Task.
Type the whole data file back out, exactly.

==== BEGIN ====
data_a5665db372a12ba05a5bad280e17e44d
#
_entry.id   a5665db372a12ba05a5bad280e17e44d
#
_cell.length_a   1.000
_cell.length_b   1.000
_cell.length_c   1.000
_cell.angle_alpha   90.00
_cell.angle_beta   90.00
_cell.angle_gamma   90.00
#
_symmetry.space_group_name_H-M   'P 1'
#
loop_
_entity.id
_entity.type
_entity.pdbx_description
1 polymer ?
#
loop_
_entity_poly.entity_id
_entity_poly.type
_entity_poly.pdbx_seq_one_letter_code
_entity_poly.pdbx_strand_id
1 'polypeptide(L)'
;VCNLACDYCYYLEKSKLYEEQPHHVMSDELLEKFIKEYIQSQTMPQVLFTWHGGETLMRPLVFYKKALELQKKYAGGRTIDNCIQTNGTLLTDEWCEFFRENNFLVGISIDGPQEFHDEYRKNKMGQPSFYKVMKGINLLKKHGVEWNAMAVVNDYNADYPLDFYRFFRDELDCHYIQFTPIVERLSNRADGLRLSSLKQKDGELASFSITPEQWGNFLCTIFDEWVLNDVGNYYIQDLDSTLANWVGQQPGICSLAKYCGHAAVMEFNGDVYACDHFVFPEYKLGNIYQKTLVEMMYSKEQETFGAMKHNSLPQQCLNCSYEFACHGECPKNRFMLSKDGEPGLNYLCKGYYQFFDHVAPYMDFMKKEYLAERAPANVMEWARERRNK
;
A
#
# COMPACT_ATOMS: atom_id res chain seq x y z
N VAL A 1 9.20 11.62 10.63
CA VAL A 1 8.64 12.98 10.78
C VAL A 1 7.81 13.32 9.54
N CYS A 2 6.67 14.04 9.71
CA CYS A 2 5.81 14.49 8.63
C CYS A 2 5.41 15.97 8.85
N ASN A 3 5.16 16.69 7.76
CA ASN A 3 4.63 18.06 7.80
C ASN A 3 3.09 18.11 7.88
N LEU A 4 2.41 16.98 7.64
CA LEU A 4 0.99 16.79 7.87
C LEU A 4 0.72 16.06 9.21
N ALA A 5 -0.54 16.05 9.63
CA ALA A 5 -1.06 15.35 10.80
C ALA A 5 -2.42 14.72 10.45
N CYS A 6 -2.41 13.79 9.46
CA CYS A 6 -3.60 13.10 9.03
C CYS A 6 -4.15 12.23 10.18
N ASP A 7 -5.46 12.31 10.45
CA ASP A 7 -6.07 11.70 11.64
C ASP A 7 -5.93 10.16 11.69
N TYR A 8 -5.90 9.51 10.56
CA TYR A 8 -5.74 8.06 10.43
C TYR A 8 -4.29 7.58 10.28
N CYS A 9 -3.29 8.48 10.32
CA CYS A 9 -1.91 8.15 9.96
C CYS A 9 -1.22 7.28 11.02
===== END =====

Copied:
data_a5665db372a12ba05a5bad280e17e44d
#
_entry.id   a5665db372a12ba05a5bad280e17e44d
#
_cell.length_a   1.000
_cell.length_b   1.000
_cell.length_c   1.000
_cell.angle_alpha   90.00
_cell.angle_beta   90.00
_cell.angle_gamma   90.00
#
_symmetry.space_group_name_H-M   'P 1'
#
loop_
_entity.id
_entity.type
_entity.pdbx_description
1 polymer ?
#
loop_
_entity_poly.entity_id
_entity_poly.type
_entity_poly.pdbx_seq_one_letter_code
_entity_poly.pdbx_strand_id
1 'polypeptide(L)'
;VCNLACDYCYYLEKSKLYEEQPHHVMSDELLEKFIKEYIQSQTMPQVLFTWHGGETLMRPLVFYKKALELQKKYAGGRTIDNCIQTNGTLLTDEWCEFFRENNFLVGISIDGPQEFHDEYRKNKMGQPSFYKVMKGINLLKKHGVEWNAMAVVNDYNADYPLDFYRFFRDELDCHYIQFTPIVERLSNRADGLRLSSLKQKDGELASFSITPEQWGNFLCTIFDEWVLNDVGNYYIQDLDSTLANWVGQQPGICSLAKYCGHAAVMEFNGDVYACDHFVFPEYKLGNIYQKTLVEMMYSKEQETFGAMKHNSLPQQCLNCSYEFACHGECPKNRFMLSKDGEPGLNYLCKGYYQFFDHVAPYMDFMKKEYLAERAPANVMEWARERRNK
;
A
#
# COMPACT_ATOMS: atom_id res chain seq x y z
N VAL A 1 9.20 11.62 10.63
CA VAL A 1 8.64 12.98 10.78
C VAL A 1 7.81 13.32 9.54
N CYS A 2 6.67 14.04 9.71
CA CYS A 2 5.81 14.49 8.63
C CYS A 2 5.41 15.97 8.85
N ASN A 3 5.16 16.69 7.76
CA ASN A 3 4.63 18.06 7.80
C ASN A 3 3.09 18.11 7.88
N LEU A 4 2.41 16.98 7.64
CA LEU A 4 0.99 16.79 7.87
C LEU A 4 0.72 16.06 9.21
N ALA A 5 -0.54 16.05 9.63
CA ALA A 5 -1.06 15.35 10.80
C ALA A 5 -2.42 14.72 10.45
N CYS A 6 -2.41 13.79 9.46
CA CYS A 6 -3.60 13.10 9.03
C CYS A 6 -4.15 12.23 10.18
N ASP A 7 -5.46 12.31 10.45
CA ASP A 7 -6.07 11.70 11.64
C ASP A 7 -5.93 10.16 11.69
N TYR A 8 -5.90 9.51 10.56
CA TYR A 8 -5.74 8.06 10.43
C TYR A 8 -4.29 7.58 10.28
N CYS A 9 -3.29 8.48 10.32
CA CYS A 9 -1.91 8.15 9.96
C CYS A 9 -1.22 7.28 11.02